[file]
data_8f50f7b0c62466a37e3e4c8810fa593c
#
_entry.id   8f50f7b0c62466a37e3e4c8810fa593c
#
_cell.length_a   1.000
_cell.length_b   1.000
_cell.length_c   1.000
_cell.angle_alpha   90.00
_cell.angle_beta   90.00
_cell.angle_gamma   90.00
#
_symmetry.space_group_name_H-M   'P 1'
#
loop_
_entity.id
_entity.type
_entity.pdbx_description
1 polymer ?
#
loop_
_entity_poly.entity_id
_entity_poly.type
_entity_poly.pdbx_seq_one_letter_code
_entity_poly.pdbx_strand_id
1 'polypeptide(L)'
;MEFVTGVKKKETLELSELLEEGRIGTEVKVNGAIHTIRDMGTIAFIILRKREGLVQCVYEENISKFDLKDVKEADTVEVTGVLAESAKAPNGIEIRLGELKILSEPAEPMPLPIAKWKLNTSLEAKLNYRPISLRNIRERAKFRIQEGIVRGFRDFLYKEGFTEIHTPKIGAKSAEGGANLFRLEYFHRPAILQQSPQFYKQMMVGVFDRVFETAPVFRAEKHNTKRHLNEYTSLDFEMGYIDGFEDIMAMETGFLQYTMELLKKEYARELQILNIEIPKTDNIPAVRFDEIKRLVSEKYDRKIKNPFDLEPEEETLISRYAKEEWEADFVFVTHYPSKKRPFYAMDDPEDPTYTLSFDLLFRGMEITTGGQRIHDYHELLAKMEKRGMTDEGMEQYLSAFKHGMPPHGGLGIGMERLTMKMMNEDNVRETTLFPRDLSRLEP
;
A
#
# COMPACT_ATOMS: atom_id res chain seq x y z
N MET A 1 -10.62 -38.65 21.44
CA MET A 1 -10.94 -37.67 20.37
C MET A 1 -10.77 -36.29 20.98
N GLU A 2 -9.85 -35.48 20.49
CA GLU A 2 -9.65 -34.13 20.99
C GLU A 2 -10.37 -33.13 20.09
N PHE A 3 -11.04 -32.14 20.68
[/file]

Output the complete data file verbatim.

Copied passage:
data_8f50f7b0c62466a37e3e4c8810fa593c
#
_entry.id   8f50f7b0c62466a37e3e4c8810fa593c
#
_cell.length_a   1.000
_cell.length_b   1.000
_cell.length_c   1.000
_cell.angle_alpha   90.00
_cell.angle_beta   90.00
_cell.angle_gamma   90.00
#
_symmetry.space_group_name_H-M   'P 1'
#
loop_
_entity.id
_entity.type
_entity.pdbx_description
1 polymer ?
#
loop_
_entity_poly.entity_id
_entity_poly.type
_entity_poly.pdbx_seq_one_letter_code
_entity_poly.pdbx_strand_id
1 'polypeptide(L)'
;MEFVTGVKKKETLELSELLEEGRIGTEVKVNGAIHTIRDMGTIAFIILRKREGLVQCVYEENISKFDLKDVKEADTVEVTGVLAESAKAPNGIEIRLGELKILSEPAEPMPLPIAKWKLNTSLEAKLNYRPISLRNIRERAKFRIQEGIVRGFRDFLYKEGFTEIHTPKIGAKSAEGGANLFRLEYFHRPAILQQSPQFYKQMMVGVFDRVFETAPVFRAEKHNTKRHLNEYTSLDFEMGYIDGFEDIMAMETGFLQYTMELLKKEYARELQILNIEIPKTDNIPAVRFDEIKRLVSEKYDRKIKNPFDLEPEEETLISRYAKEEWEADFVFVTHYPSKKRPFYAMDDPEDPTYTLSFDLLFRGMEITTGGQRIHDYHELLAKMEKRGMTDEGMEQYLSAFKHGMPPHGGLGIGMERLTMKMMNEDNVRETTLFPRDLSRLEP
;
A
#
# COMPACT_ATOMS: atom_id res chain seq x y z
N MET A 1 -10.62 -38.65 21.44
CA MET A 1 -10.94 -37.67 20.37
C MET A 1 -10.77 -36.29 20.98
N GLU A 2 -9.85 -35.48 20.49
CA GLU A 2 -9.65 -34.13 20.99
C GLU A 2 -10.37 -33.13 20.09
N PHE A 3 -11.04 -32.14 20.68